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PART I. SOVIETISM AND THE BOLSHEVIKI
Who Are the Bolsheviki?
What Do The Bolsheviki Want, Fundamentally?
What Do the Soviets Stand For in Actual Practice
What Are The Bolsheviki Fighting For?
What Is the Chief Soviet Weapon?
To What Is Their Power Due?
What Superiority Have the Bolsheviki
Can the Soviets Win Back the People?
Are the Bolsheviki Reforming?
PART II. PRO-BOLSHEVISTS
"Authorities" on Bolshevism
The Origin of Pro-Bolshevism in Smolny Institute
Varieties of Pro-Bolshevism I
Varieties of Pro-Bolshevism II
Varieties of Pro-Bolshevism III
Non-Bolshevist Support For The Russian Soviets
PART III. SOVIETISM OUTSIDE OF RUSSIA
The Soviets' Plans for World Revolution
The Capture of the World's Socialist Parties
"How explain the outspoken sympathy for the Bolshevik regime among so many well-meaning democratic Americans?"
"Our credulity, our impatience in sifting evidence will explain much. We will take a hazardous trip to Russia, talk to Lenine and his commissars through an interpreter, return with a phonographic reproduction of their utterances. But we will not study the utterances of the Bolshevik! when they are not talking propaganda for America. We will not bring critical analysis to bear on their claims. We will not try to ascertain whether in the nature of things their statements are possible."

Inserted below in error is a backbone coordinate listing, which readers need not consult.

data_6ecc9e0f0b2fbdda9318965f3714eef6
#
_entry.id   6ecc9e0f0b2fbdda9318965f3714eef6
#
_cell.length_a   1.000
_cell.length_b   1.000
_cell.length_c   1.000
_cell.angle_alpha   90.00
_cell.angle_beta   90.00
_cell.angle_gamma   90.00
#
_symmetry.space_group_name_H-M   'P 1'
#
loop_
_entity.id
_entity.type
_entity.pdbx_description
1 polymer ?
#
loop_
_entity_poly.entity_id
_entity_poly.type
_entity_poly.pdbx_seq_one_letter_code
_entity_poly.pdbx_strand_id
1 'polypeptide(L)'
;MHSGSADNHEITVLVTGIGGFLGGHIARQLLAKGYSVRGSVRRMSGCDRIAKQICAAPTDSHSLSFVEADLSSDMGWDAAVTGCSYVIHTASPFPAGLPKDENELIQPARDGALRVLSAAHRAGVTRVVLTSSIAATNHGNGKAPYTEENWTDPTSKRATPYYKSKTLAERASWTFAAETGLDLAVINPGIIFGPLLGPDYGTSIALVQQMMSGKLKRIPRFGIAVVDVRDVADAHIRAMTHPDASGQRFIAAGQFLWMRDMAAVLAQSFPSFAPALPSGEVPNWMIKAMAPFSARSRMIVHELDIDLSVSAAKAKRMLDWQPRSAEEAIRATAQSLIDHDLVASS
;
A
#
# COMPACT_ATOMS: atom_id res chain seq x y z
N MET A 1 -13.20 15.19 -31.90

—Manya Gordin Steunsky in The Century.
What everybody wants to know is not what the Bolsheviki claim to stand for, nor even what they honestly think they stand for, hut what they actually do stand for—according to a fair summary of their own acknowledged words and deeds.
In the following summary first weight is given to the Soviet constitution and decrees—as issued by the Soviet or sympathetic publications—the speeches of Lenine and the other Bolshevist leaders, the Bolshevist press. Only occasionally is other evidence referred to. The opinions of the greatest Bolshevist writer, Maxim Gorky, are quoted as giving a suitable background to hold the material together.
The volume is prepared for the use of the general public, which has shown a full appreciation of the fact that this type of evidence is conclusive. To the fair-minded reader a fraction of the material here brought together would be sufficient. He must be warned, however, that the Soviet sympathizers will endeavor to impugn even Soviet testimony, whenever it is damaging.